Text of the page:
Pyramids is Sir Terry Pratchett s 7th Discworld book and the Pratchett Smile O Meter is dancing happily as this is another fun ride with cool Uncle Terry. This is a blisteringly funny satire on religion, faith and loyalty taking place in the blisteringly hot desert of Discworld in the Old Kingdom of Djelibeybi which is of course analogous to Egypt in our world. First published in 1989 and by this time Pratchett s fame and fortune with the Discworld was established and he mixed things up a bit The first of the stand alone Discworld books, this does not feature many of the standard Discworld characters or themes but Pratchett s writing is as expected and this is just as funny and as acerbically satirical as any of his other excellent adventures. Actually, though, this one goes a step further and was almost Vonnegutesque in it s over the top, tongue in che Pyramids Discworld, 7 , Terry PratchettPyramids is a fantasy novel by British writer Terry Pratchett, published in 1989, the seventh book in his Discworld series The main character of Pyramids is Pteppic, the crown prince of the tiny kingdom of Djelibeybi, the Discworld counterpart to Ancient Egypt Young Pteppic has been in training at the Assassins Guild in Ankh Morpork for several years The day after passing his final exam he mystically senses that his father has died and that he must return home 2017 07 1395 469 9786002911834 20 . I think I may have enjoyed this one a bitthe second time around, but not enough to change my rating Indeed, I had a lotfun with all the quantum irregularities surrounding the Pyramids out in the boonies of Discworld. There s a lot of great ribbing for conspiracy theorists who go on and on about the dimensions of the real Pyramids and the mystical importance, even going so far as to make these monuments at least here into time recyclers It s very funny and Death isn t pleased Fortunately for Death, however, what he doesn t know won t kill him. It was also rather funny seeing a handmaid who d never serviced a king and an assassin who d never killed anyone fumble around their conversations with one another. But really, I think I had the most fun with the camels They were a v The desert kingdom of Djelibeybi is THE country to get yourself the ultimate eternal resting place Boasting a history of thousands of years, its kings and queens had ample time to pepper the shore of the river Djel with Pyramids of various sizes Of course, such an endeavor is not exactly cheap and unsurprisingly, the entire kingdom is neck deep in debt. It is now up to 12 year old crown prince Pteppic to save the country He was signed up at the prestigious Assassin s Guild in far off Ankh Morpork, to become a certified assassin provided of course, he can survive the grueling training. Pyramids had a lot of potential as a concept, and to his credit, sir Terry Pratchett really tried to cover as much of Egyptian history and customs Is The Seventh Book In The Award Winning Comic Fantasy Discworld Series By Terry PratchettIn Pyramids, You Ll Discover The Tale Of Teppic, A Student At The Assassin S Guild Of Ankh Morpok And Prince Of The Tiny Kingdom Of Djelibeybi, Thrust Into The Role Of Pharaoh After His Father S Sudden Death It S Bad Enough Being New On The Job, But Teppic Hasn T A Clue As To What ½ Pyramids ↠´ Download by ½ Terry Pratchett A Pharaoh Is Supposed To Do First, There S The Monumental Task Of Building A Suitable Resting Place For Dad A Pyramid To End All Pyramids Then There Are The Myriad Administrative Duties, Such As Dealing With Mad Priests, Sacred Crocodiles, And Marching Mummies And To Top It All Off, The Adolescent Pharaoh Discovers Deceit, Betrayal Not To Mention A Headstrong Handmaiden At The Heart Of His RealmSometimes Being A God Is No Fun At All
Terry Pratchett takes the mick out of ancient Egyptians, hilarity followsOverviewPyramids gets a solid 4 star rating I rarely have a physical reaction when I m reading but I was chuckling on the train to this one hopefully not too loudly This has turned me from a fan to a Pratchett fanboy StructurePyramids uses a fairly straight forward structure It s linear and focuses, mainly, on Teppic our main character The paragraphs are nice and short in the main It also includes the nice little footnotes that Pratchett uses in most of his works All in all, a very easy book to read CharactersTeppic is one of the better characters I ve come across in the Discworld There are funny moments littered throughout and I did end up feeling sorry for him throughout this book And that s the holy grail when writing characters isn t it, make me feel for them Pratchett certainly does so here There is When I think about the Discworld series I instinctively want to give them all 5 stars, they via Sir Pratchett provide such a huge amount of entertainment, fire such delights of imagination and offer much food for thought on any number of subjects both Big and small and yet as I run through the audio books in an attempts to stem the flowing tide of flabby bits about my middle I find myself unable to truthfully say that every entry is worthy of that ultimate rating Pyramids is one such title, it is a fabulously funny book, loaded with memorable moments, classic Pratchett characters and his trademark dismantling of every day absurdities in our own reality via his fantastical world, in this instance religion, and yet it doesn t quite cause me to explode with enthusiasm for it as Mort o È Pyramids È This seventh Discworld novel is, for once, divided into three parts. The first part, The Book of Going Forth, tells the story of the main character Pteppic I m reminded of the German word Teppich, which means carpet He is the son of the ruler of the desert country of Djelibeybi the Discworld equivalent of Egypt but because his mother insisted on a foreign education before her death, he spent most of his years at Ankh Morpork s Assassin s Guild. The second part, The Book of the Dead, takes the reader and Pteppic back to Pteppic s home country after his father s death, where he become s the new king pharaoh We learn about Djelibeybi s culture and beliefs. The third and final part, The Book of the New Son, details Pteppic s and Ptra And the gods go crazy24 November 2012 I am really glad that I decided to reread a the Discworld novels to give them a better commentary as I have found that I have been quite enjoying them, and in many ways they have been getting better and better However, this is the second to last one that I read and it seems that I may have originally read them in order of publication, since the last one I read was Guards, Guards, and that is sitting next to me waiting to be reread very soon Pratchett seems to have tried another experiment in this one where he has created a number of new characters and a new setting, though like the other Discworld novels Anhk Morpork does play a role In this story we travel to the kingdom of Djelibeybi pronounced Jellybaby which sits on the river Djel It is very clear that this kingdom is based on Ancient Egypt, and it is nestled between the nations of Tsort and People needed to believe in gods, if only because it was so hard to believe in people Here s one for the history buffs Anyone who s familiar with the Trojan War or has an interest in Ancient Egypt and Greece would probably get a kick out of this So many good references In case that doesn t interest you, there are also some assassins and some camels who are very good at math. I didn t enjoy this one as much as I had expected to I think it just felt too long for a Pratchett novel and there were too many tangents Still, three stars on a Discworld novel is equivalent to what I would rate four stars on something else He sets his own bar pretty high.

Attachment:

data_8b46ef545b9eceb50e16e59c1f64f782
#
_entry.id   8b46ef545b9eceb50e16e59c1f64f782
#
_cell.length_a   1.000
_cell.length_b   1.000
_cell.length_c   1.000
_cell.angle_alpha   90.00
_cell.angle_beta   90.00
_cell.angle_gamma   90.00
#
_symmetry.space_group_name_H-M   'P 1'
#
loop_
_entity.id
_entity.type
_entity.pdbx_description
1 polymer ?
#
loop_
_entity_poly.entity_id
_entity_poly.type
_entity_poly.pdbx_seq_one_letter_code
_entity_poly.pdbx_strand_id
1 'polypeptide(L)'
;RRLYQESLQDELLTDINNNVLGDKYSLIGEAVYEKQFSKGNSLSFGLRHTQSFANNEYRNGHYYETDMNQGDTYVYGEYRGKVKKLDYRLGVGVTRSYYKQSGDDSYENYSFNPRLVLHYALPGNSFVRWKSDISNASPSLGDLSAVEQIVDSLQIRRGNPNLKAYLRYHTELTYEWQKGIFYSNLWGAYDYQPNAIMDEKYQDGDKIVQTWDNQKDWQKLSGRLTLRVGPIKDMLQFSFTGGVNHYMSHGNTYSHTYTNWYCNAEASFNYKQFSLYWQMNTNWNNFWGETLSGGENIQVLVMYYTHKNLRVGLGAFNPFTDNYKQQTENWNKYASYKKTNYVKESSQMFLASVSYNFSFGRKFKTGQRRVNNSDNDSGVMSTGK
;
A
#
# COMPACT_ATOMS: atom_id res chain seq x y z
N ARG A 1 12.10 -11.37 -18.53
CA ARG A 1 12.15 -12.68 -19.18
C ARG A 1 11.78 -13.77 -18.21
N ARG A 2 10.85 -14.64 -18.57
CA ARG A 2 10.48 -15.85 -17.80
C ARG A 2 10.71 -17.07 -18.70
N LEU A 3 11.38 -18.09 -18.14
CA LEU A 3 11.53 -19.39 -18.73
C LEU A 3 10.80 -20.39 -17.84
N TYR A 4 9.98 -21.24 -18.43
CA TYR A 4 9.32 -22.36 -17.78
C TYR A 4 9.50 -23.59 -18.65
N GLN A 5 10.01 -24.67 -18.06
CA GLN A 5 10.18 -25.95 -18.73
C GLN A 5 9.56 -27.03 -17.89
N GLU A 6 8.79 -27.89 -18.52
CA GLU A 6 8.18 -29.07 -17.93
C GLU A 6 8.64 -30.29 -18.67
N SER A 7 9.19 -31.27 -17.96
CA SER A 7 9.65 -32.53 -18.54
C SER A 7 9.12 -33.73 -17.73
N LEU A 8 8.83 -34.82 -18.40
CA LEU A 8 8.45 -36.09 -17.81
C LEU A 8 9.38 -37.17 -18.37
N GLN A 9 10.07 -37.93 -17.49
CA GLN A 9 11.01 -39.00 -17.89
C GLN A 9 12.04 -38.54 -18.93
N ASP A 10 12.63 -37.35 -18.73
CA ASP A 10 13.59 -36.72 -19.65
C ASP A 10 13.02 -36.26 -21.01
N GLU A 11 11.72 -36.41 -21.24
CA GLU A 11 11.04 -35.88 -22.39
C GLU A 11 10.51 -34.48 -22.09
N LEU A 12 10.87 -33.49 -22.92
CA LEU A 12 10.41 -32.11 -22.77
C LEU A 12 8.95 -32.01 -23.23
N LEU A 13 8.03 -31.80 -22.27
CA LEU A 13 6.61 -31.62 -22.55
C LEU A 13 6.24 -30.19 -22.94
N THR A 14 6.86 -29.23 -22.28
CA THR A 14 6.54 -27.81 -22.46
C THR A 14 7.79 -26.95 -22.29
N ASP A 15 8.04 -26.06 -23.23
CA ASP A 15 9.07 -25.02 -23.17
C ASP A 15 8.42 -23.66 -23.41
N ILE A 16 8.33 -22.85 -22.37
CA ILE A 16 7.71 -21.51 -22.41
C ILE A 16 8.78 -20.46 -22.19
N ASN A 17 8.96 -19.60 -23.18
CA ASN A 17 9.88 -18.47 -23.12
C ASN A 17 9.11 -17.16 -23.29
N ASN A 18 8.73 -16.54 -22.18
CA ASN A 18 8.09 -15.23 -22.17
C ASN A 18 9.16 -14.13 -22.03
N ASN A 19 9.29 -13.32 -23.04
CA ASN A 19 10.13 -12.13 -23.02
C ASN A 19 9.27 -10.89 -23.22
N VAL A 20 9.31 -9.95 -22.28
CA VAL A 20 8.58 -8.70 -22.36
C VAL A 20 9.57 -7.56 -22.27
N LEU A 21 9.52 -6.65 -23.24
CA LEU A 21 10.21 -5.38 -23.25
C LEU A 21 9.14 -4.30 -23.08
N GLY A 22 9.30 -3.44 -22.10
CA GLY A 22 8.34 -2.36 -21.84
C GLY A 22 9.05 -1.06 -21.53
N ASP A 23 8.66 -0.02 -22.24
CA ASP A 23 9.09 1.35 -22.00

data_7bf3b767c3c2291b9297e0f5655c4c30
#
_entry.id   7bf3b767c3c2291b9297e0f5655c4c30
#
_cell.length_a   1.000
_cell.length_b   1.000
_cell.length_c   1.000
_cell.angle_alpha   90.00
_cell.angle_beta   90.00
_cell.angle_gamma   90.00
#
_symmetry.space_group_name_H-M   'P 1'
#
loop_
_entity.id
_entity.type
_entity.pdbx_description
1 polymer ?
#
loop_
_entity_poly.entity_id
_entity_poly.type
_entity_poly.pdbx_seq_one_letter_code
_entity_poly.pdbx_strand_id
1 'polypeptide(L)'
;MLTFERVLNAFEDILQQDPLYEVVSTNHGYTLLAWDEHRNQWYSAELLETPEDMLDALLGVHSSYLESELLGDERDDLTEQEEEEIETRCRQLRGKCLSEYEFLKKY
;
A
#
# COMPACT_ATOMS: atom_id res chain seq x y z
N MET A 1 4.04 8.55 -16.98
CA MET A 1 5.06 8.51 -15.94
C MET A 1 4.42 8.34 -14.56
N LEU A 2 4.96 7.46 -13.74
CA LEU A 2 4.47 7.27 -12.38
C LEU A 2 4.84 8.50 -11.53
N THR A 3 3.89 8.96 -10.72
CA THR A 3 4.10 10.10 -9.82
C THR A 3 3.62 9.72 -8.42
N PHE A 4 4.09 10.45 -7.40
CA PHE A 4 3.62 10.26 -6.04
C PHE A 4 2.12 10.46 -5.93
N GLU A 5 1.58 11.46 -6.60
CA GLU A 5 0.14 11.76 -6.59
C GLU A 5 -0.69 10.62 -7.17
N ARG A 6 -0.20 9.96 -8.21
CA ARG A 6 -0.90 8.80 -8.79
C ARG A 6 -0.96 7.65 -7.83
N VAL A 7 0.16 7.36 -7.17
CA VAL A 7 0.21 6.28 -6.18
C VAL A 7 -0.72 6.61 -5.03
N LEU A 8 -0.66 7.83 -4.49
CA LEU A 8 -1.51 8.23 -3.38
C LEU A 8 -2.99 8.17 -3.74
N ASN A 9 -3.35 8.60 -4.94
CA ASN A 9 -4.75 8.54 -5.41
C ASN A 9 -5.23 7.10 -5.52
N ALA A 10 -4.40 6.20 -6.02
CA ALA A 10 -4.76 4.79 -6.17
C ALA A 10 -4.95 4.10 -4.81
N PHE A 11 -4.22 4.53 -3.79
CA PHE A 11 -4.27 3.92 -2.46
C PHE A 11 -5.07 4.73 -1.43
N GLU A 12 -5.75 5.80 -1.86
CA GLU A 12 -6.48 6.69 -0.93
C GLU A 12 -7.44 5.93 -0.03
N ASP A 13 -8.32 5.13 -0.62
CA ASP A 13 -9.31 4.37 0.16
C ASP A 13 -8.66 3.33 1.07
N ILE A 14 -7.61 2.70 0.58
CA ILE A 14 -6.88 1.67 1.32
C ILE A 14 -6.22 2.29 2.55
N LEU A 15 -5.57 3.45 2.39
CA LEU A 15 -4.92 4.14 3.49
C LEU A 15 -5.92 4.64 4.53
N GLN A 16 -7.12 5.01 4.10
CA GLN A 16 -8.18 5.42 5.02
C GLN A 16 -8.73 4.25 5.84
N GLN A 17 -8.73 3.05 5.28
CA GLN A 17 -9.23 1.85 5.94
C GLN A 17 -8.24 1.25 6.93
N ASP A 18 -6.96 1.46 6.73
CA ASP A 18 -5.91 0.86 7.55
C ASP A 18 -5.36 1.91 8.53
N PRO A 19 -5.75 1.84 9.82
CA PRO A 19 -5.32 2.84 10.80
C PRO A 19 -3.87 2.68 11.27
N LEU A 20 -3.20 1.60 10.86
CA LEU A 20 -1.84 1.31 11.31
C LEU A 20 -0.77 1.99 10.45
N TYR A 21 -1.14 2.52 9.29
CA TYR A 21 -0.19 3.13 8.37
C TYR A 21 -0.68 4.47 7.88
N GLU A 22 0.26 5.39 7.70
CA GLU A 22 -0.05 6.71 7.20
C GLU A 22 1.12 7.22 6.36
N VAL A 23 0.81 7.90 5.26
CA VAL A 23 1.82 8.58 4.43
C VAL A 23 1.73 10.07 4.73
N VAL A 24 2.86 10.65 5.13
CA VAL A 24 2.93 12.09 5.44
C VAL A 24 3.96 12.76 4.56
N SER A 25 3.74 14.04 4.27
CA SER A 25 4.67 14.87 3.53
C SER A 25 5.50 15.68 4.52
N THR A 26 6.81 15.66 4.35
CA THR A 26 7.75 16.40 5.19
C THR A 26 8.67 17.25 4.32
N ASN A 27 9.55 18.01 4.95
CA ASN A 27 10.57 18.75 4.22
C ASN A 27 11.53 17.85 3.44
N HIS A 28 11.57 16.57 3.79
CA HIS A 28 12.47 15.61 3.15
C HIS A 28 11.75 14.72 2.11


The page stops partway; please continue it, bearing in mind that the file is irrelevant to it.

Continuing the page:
About The Author
Born Terence David John Pratchett, Sir Terry Pratchett sold his first story when he was thirteen, which earned him enough money to buy a second hand typewriter His first novel, a humorous fantasy entitled The Carpet People, appeared in 1971 from the publisher Colin Smythe Terry worked for many years as a journalist and press officer, writing in his spare time and publishing a number of novels, i